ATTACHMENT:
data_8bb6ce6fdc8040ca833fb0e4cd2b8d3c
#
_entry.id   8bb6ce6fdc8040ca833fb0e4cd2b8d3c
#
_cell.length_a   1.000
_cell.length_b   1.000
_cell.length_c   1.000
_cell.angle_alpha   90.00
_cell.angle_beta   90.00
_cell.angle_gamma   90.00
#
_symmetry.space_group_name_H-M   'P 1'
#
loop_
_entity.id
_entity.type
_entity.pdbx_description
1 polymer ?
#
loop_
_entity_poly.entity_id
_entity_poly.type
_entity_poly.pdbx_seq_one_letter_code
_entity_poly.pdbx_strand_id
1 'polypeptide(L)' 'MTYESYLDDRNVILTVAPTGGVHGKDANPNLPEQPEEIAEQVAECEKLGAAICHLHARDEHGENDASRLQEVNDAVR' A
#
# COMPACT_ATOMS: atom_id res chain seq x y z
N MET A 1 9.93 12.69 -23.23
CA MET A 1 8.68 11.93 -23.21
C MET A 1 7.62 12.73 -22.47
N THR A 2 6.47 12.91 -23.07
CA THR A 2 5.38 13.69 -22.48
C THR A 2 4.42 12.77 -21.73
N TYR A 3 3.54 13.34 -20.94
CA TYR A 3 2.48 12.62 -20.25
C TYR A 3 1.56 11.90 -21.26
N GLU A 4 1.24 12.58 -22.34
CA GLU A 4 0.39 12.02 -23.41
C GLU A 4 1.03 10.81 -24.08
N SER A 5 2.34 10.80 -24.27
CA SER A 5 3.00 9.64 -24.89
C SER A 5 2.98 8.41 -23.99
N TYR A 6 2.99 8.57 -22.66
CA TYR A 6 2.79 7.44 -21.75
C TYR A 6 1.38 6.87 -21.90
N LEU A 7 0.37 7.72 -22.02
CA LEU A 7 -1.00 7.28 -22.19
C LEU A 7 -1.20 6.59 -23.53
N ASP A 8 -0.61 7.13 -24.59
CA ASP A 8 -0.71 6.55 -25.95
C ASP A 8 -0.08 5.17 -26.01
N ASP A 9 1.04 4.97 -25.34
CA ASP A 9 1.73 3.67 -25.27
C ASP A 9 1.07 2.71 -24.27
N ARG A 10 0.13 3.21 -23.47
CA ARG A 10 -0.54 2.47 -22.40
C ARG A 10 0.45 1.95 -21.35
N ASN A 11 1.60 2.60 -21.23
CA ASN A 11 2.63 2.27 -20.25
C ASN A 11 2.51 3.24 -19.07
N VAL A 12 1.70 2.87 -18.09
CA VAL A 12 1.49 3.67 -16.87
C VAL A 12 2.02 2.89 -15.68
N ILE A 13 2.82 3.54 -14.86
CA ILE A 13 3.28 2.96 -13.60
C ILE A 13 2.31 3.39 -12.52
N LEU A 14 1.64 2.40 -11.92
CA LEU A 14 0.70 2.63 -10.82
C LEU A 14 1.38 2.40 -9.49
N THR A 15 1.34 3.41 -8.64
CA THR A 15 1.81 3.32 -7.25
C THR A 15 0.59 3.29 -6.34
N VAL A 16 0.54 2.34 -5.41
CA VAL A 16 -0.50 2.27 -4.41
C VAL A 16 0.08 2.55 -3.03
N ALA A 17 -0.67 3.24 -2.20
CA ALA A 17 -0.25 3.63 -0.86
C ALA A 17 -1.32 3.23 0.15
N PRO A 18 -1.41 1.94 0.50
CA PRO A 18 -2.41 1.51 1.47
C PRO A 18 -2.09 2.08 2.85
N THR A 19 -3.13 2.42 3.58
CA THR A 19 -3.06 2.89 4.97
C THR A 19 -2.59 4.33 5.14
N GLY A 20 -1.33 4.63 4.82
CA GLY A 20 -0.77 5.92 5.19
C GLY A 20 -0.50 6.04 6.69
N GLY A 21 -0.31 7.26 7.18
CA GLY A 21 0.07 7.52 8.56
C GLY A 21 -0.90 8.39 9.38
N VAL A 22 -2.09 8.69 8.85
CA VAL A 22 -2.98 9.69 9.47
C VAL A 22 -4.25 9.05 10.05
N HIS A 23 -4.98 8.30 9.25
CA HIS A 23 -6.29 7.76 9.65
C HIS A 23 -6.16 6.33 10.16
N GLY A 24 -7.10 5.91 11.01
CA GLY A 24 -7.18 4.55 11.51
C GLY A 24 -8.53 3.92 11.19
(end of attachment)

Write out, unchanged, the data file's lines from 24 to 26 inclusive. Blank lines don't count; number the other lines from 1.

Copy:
_entity_poly.pdbx_strand_id
1 'polypeptide(L)' 'MTYESYLDDRNVILTVAPTGGVHGKDANPNLPEQPEEIAEQVAECEKLGAAICHLHARDEHGENDASRLQEVNDAVR' A
#